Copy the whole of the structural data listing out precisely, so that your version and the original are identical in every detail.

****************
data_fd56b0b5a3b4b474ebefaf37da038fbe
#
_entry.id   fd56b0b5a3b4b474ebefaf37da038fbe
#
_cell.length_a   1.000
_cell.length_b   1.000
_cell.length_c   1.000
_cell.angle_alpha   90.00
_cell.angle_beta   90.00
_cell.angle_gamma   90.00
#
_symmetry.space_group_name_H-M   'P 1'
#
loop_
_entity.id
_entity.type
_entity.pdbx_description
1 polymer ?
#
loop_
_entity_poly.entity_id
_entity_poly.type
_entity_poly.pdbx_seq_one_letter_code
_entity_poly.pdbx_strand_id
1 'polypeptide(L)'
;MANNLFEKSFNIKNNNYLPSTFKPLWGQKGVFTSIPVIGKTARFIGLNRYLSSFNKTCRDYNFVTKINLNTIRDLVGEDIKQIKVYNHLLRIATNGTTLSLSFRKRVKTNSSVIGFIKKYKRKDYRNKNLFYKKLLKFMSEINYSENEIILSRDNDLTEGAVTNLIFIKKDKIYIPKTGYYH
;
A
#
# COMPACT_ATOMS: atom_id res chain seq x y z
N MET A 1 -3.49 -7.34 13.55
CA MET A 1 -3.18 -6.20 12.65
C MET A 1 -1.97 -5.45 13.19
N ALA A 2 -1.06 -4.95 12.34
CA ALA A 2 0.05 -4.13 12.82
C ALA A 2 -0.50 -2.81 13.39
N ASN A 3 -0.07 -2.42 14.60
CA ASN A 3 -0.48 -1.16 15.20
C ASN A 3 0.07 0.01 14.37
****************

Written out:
data_fd56b0b5a3b4b474ebefaf37da038fbe
#
_entry.id   fd56b0b5a3b4b474ebefaf37da038fbe
#
_cell.length_a   1.000
_cell.length_b   1.000
_cell.length_c   1.000
_cell.angle_alpha   90.00
_cell.angle_beta   90.00
_cell.angle_gamma   90.00
#
_symmetry.space_group_name_H-M   'P 1'
#
loop_
_entity.id
_entity.type
_entity.pdbx_description
1 polymer ?
#
loop_
_entity_poly.entity_id
_entity_poly.type
_entity_poly.pdbx_seq_one_letter_code
_entity_poly.pdbx_strand_id
1 'polypeptide(L)'
;MANNLFEKSFNIKNNNYLPSTFKPLWGQKGVFTSIPVIGKTARFIGLNRYLSSFNKTCRDYNFVTKINLNTIRDLVGEDIKQIKVYNHLLRIATNGTTLSLSFRKRVKTNSSVIGFIKKYKRKDYRNKNLFYKKLLKFMSEINYSENEIILSRDNDLTEGAVTNLIFIKKDKIYIPKTGYYH
;
A
#
# COMPACT_ATOMS: atom_id res chain seq x y z
N MET A 1 -3.49 -7.34 13.55
CA MET A 1 -3.18 -6.20 12.65
C MET A 1 -1.97 -5.45 13.19
N ALA A 2 -1.06 -4.95 12.34
CA ALA A 2 0.05 -4.13 12.82
C ALA A 2 -0.50 -2.81 13.39
N ASN A 3 -0.07 -2.42 14.60
CA ASN A 3 -0.48 -1.16 15.20
C ASN A 3 0.07 0.01 14.37